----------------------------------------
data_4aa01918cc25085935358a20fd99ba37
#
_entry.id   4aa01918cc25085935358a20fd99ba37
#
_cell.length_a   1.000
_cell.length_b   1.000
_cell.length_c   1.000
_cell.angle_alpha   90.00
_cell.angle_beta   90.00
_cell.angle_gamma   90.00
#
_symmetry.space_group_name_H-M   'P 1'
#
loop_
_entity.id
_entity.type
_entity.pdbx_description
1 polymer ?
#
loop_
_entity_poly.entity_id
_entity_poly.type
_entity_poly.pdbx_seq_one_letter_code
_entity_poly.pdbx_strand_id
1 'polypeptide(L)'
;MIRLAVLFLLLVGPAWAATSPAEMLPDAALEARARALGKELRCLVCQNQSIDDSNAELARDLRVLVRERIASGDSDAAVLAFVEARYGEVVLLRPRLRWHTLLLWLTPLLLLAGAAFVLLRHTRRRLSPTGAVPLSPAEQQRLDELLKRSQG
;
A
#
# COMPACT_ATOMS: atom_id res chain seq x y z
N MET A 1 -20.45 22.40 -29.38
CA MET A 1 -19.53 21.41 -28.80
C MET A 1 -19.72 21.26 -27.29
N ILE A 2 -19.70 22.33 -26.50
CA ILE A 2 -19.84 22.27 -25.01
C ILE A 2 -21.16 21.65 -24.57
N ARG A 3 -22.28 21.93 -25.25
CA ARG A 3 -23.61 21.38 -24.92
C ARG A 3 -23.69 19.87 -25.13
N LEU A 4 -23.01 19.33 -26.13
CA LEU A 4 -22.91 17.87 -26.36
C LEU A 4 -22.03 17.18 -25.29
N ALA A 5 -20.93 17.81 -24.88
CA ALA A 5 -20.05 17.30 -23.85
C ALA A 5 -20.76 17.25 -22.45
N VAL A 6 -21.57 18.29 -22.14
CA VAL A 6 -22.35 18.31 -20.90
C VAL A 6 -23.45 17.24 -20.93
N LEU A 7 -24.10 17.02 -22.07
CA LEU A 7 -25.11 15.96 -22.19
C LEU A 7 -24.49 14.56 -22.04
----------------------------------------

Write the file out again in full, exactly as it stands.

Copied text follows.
data_4aa01918cc25085935358a20fd99ba37
#
_entry.id   4aa01918cc25085935358a20fd99ba37
#
_cell.length_a   1.000
_cell.length_b   1.000
_cell.length_c   1.000
_cell.angle_alpha   90.00
_cell.angle_beta   90.00
_cell.angle_gamma   90.00
#
_symmetry.space_group_name_H-M   'P 1'
#
loop_
_entity.id
_entity.type
_entity.pdbx_description
1 polymer ?
#
loop_
_entity_poly.entity_id
_entity_poly.type
_entity_poly.pdbx_seq_one_letter_code
_entity_poly.pdbx_strand_id
1 'polypeptide(L)'
;MIRLAVLFLLLVGPAWAATSPAEMLPDAALEARARALGKELRCLVCQNQSIDDSNAELARDLRVLVRERIASGDSDAAVLAFVEARYGEVVLLRPRLRWHTLLLWLTPLLLLAGAAFVLLRHTRRRLSPTGAVPLSPAEQQRLDELLKRSQG
;
A
#
# COMPACT_ATOMS: atom_id res chain seq x y z
N MET A 1 -20.45 22.40 -29.38
CA MET A 1 -19.53 21.41 -28.80
C MET A 1 -19.72 21.26 -27.29
N ILE A 2 -19.70 22.33 -26.50
CA ILE A 2 -19.84 22.27 -25.01
C ILE A 2 -21.16 21.65 -24.57
N ARG A 3 -22.28 21.93 -25.25
CA ARG A 3 -23.61 21.38 -24.92
C ARG A 3 -23.69 19.87 -25.13
N LEU A 4 -23.01 19.33 -26.13
CA LEU A 4 -22.91 17.87 -26.36
C LEU A 4 -22.03 17.18 -25.29
N ALA A 5 -20.93 17.81 -24.88
CA ALA A 5 -20.05 17.30 -23.85
C ALA A 5 -20.76 17.25 -22.45
N VAL A 6 -21.57 18.29 -22.14
CA VAL A 6 -22.35 18.31 -20.90
C VAL A 6 -23.45 17.24 -20.93
N LEU A 7 -24.10 17.02 -22.07
CA LEU A 7 -25.11 15.96 -22.19
C LEU A 7 -24.49 14.56 -22.04